Opinion //

The choice in pro-choice

Anonymous wants to open up the conversation about abortion

pro-choice
The pro-choice movement is about just that, choice. However, living in a country where most states are yet to fully legalise abortion, and where people with uteruses continue to be questioned, shamed and vilified for their reproductive choices, a pro-choice struggle is often conflated with a pro-abortion one. Importantly though, there are many choices that people can make when faced with an unplanned pregnancy.

It is a shame then, that we are forced to fight so hard for one (very important) option, that there is little time to discuss others: have and raise the baby, have the baby and give it up for adoption, have the baby and co-raise it with a family member. All options have the potential to be viable and should be considered by the accidental incubator if they are at a loss. Just because you
are pro-choice doesn’t mean you have to choose to terminate the pregnancy. Just because a person may have cultural, religious, socio-economic or personal barriers to abortion, doesn’t mean they shouldn’t be able to exercise choice.

When I was 16, I was diagnosed with polycystic ovary syndrome and told that it would be impossible to have a baby without some sort of hormone intervention. An unplanned pregnancy was the furthest thing from my mind. I never planned on having kids then, nor did I when I was 22. It seemed like a blessing.

I found out I was pregnant a few weeks after I arrived in Germany* to embark on a 6 month exchange. I went to the doctor complaining of stomach pains. He gave me a pregnancy test, which I assured him I didn’t need, but took it dutifully anyway. It came back positive.

I spent a lot of the next day just sitting in my room. I always knew I would have an abortion if I needed to, So when the doctor asked me what I wanted to do it felt like I was on autopilot. I don’t remember saying “I would like to book a termination appointment”, but I must have.

You have to wait 5 days between the health clinic receiving your referral for the termination and it actually taking place. Still only in the early stages of exchange, I hadn’t met a lot of people I could come to with this. I got drunk every night to try and numb my body even though it already felt dead. I didn’t ask myself questions, I didn’t let myself entertain any other option.

The day approached painfully slow. I took the 2 hour train ride to Berlin at 8am by myself, arriving 90 minutes early because I’ve always erred on the side of ‘too cautious’. I filled out various forms and paid $800. I wanted to scream – but I also didn’t want to spend anymore time there. I forced my way through the consultation, convincing the counsellor I was ready. In hindsight, I probably wasn’t.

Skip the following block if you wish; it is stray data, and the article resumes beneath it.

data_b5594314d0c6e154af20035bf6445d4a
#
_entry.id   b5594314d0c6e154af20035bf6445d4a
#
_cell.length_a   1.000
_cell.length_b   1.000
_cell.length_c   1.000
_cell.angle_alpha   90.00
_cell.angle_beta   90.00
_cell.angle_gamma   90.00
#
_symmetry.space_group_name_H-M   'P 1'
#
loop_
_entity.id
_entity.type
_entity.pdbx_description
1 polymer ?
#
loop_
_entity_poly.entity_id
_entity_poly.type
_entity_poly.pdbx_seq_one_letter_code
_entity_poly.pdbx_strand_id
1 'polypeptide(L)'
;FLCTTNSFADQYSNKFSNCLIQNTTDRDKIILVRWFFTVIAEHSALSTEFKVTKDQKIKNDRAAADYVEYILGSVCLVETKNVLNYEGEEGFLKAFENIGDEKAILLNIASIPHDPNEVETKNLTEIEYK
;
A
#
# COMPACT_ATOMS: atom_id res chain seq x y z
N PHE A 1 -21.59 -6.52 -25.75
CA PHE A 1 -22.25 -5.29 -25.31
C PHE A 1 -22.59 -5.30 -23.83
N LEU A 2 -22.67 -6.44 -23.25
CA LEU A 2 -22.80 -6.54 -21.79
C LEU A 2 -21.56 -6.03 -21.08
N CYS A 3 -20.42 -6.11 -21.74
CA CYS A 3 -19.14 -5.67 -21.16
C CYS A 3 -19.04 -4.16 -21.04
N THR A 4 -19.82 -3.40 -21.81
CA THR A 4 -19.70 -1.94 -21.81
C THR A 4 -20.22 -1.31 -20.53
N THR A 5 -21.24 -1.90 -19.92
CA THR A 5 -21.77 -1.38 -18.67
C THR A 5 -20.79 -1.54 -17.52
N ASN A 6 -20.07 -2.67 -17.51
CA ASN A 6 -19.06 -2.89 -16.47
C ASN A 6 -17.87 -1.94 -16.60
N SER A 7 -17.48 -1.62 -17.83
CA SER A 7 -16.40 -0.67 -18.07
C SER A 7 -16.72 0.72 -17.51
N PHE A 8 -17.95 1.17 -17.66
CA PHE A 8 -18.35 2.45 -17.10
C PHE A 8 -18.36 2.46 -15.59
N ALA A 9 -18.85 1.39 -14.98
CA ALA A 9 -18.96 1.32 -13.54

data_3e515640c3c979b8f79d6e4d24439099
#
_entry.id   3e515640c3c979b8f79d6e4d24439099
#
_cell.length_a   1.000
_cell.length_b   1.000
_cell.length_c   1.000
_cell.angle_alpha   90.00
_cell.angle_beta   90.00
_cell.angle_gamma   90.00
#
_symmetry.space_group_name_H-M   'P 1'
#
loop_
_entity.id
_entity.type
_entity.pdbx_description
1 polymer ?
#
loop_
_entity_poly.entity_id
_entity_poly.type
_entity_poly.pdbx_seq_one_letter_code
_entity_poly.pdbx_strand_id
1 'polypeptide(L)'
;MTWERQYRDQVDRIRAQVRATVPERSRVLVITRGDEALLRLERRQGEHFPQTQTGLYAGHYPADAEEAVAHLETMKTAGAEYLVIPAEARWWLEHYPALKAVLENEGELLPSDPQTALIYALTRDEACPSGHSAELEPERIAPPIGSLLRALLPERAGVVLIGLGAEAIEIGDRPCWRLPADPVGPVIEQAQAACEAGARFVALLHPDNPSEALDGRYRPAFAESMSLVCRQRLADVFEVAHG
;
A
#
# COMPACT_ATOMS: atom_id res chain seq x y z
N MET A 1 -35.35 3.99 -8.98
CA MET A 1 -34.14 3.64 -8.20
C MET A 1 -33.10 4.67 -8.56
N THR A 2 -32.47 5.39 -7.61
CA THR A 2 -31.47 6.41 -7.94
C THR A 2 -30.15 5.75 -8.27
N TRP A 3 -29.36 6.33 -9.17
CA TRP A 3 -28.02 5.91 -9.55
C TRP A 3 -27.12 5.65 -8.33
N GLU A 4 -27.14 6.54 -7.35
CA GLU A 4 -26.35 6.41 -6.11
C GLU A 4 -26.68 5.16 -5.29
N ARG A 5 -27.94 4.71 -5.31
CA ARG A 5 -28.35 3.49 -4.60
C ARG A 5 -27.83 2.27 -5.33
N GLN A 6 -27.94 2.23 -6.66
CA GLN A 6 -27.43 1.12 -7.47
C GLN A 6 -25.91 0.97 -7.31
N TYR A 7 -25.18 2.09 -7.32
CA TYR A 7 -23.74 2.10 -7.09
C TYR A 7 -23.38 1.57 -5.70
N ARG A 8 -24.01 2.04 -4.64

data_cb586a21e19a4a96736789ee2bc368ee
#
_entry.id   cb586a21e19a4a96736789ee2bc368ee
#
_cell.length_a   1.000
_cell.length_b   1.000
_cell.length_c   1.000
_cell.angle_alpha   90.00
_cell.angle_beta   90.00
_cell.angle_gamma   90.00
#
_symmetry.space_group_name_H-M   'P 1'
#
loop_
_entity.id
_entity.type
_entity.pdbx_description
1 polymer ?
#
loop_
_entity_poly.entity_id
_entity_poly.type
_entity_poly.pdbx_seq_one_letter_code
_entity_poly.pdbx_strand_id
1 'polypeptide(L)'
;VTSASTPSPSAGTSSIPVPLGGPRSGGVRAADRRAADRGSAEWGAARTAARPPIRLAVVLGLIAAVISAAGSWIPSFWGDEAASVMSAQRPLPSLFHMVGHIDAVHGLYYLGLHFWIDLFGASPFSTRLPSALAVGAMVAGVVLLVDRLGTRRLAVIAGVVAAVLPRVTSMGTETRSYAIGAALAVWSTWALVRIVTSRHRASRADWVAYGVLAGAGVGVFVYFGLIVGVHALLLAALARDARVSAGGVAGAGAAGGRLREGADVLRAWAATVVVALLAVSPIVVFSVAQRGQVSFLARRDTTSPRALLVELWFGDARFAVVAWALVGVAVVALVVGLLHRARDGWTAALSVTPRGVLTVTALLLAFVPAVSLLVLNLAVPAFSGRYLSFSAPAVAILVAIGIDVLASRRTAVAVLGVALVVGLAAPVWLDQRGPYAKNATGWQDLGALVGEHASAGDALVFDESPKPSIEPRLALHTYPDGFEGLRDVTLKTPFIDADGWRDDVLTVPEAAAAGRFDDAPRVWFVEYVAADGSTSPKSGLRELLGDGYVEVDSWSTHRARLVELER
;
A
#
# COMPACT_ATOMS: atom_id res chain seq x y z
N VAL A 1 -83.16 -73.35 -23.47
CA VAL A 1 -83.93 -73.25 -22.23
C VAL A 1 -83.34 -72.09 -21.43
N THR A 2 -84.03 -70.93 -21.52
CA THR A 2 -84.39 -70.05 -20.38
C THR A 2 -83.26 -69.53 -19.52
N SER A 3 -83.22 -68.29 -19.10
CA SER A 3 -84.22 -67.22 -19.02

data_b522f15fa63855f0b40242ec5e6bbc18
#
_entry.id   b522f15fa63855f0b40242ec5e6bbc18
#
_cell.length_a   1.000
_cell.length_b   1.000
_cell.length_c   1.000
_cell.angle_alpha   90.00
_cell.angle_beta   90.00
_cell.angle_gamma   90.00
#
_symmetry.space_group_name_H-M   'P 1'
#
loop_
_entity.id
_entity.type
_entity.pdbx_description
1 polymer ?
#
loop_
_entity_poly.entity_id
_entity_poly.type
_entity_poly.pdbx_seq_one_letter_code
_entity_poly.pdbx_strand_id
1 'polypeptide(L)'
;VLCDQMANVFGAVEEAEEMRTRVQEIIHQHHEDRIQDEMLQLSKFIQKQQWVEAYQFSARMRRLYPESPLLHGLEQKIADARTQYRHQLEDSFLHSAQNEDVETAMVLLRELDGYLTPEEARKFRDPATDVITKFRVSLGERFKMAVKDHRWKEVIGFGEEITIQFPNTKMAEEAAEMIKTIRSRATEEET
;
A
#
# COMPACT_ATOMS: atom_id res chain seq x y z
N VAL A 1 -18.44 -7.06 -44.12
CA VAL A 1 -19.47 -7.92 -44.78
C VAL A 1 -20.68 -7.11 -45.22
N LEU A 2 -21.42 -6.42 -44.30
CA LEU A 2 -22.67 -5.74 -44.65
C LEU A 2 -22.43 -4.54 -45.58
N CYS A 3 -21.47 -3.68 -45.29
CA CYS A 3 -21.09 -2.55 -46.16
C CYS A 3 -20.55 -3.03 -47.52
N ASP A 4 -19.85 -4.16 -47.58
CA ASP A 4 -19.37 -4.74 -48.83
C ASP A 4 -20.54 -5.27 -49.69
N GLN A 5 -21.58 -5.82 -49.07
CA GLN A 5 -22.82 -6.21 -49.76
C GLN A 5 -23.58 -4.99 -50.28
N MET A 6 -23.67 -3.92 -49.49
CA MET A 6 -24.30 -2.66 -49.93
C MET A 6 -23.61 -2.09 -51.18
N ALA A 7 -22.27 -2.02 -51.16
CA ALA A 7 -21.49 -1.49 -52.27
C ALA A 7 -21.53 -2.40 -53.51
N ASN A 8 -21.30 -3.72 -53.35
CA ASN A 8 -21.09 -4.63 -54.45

The procedure itself was fine. I’ve had many procedures and inspections of my vagina through the years, and this felt no different. The doctor didn’t speak English and never asked me if I felt okay. I wish he did.

It was over in 20 minutes. I was given some heavy-duty sanitary pads and some medication to slow the bleeding, before being ushered out and told I was free to go. I kind of wanted to stay. I don’t know why. The thought of leaving terrified me.

It’s only now I look back and realise how much more difficult it could have been. What if I couldn’t afford that huge sum of money, $800? What if I hadn’t been a white, Australian girl on
exchange – would I have been treated differently at the clinic? What if I had no safety net to return to at all, not even when I returned home?

Autopilot kicked in again once I left the clinic. It wasn’t until I shut and locked the door behind me at 2pm, that I felt it all of it. For some dark and twisted reason, I thought having an abortion

as a feminist would be liberating. You read about women owning their bodies and saying “Hell yeah! I had an abortion, my body is my body and this was my choice!”, that when your body and mind reject the choice you’ve made, you feel like a bad feminist.

It’s still the first thing I think about when I wake up and the last thing I think about when I go to sleep. I don’t know why I feel guilty, or sad– it’s certainly not because I think having an abortion was wrong. Whenever I see a baby, or change my blood-soaked pad, I feel a pang in my chest. Whenever my brain goes quiet for a second, my inner monologue kicks up with “Oh no! No peace for you! Remember that thing?”

In the end, I always would have ended up terminating this pregnancy. But I wish I’d known about other options. It’s so much more productive for us to have an open conversation about
unplanned pregnancy– to acknowledge that you can choose to have a child, or choose not to have an abortion, and still be pro-choice.